I’m flaming mad and incredibly sad at the same time.
The movie Hidden Figures reveals the story of African American women—all mathematical geniuses—and their hidden contribution to the NASA space program.
Back then, photographs of NASA workers usually showed a monotony of men in white shirts and black ties. The photographic documentation portrays a falsehood. African American women (as well as other women) made significant contributions to this country’s space program while living in the segregated South at a time when some restrooms were for whites only. In other words, yes, you can help us get to the moon, but you need to use your own bathroom because we’re afraid of mingling with you.
Yet they called these women “human computers.” They were blow-you-away smart.
The only surviving member of the group portrayed in Hidden Figures, Katherine Johnson, calculated trajectories, launch windows, and emergency back-up return paths for space flights. She worked on the NASA missions of John Glenn and Alan Shepard and the 1969 Apollo 11 flight to the moon.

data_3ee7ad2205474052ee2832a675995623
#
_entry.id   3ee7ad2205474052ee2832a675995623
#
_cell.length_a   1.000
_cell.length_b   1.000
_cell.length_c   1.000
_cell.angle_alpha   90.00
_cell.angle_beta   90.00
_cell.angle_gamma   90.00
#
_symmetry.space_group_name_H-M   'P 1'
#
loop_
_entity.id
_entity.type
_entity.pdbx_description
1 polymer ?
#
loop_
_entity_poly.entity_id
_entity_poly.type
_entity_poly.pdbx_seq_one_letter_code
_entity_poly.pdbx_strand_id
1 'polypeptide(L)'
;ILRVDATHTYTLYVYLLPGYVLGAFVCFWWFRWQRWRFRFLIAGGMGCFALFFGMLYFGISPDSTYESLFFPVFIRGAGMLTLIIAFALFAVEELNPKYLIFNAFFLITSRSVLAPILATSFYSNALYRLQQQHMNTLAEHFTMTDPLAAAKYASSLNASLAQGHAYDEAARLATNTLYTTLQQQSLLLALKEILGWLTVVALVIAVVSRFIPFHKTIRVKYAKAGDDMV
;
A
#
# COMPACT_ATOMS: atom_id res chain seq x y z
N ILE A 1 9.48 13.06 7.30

NASA stated that Johnson’s contributions proved critical to the success of the Apollo Moon landing program and the start of the Space Shuttle program.
And we’re just learning about this now?
Only through the work of writer Margot Lee Shetterly, who wrote the book Hidden Figures, did the story come out. Actress Olivia Spencer, who plays Dorothy Vaughn, NASA’s first African American supervisor, told National Public Radio that when she first heard about the film, “she thought it was fiction.”
How can such an important contribution be hidden throughout the years?
If stories of other women inspire us, what happens to us and them if we don’t even hear their stories?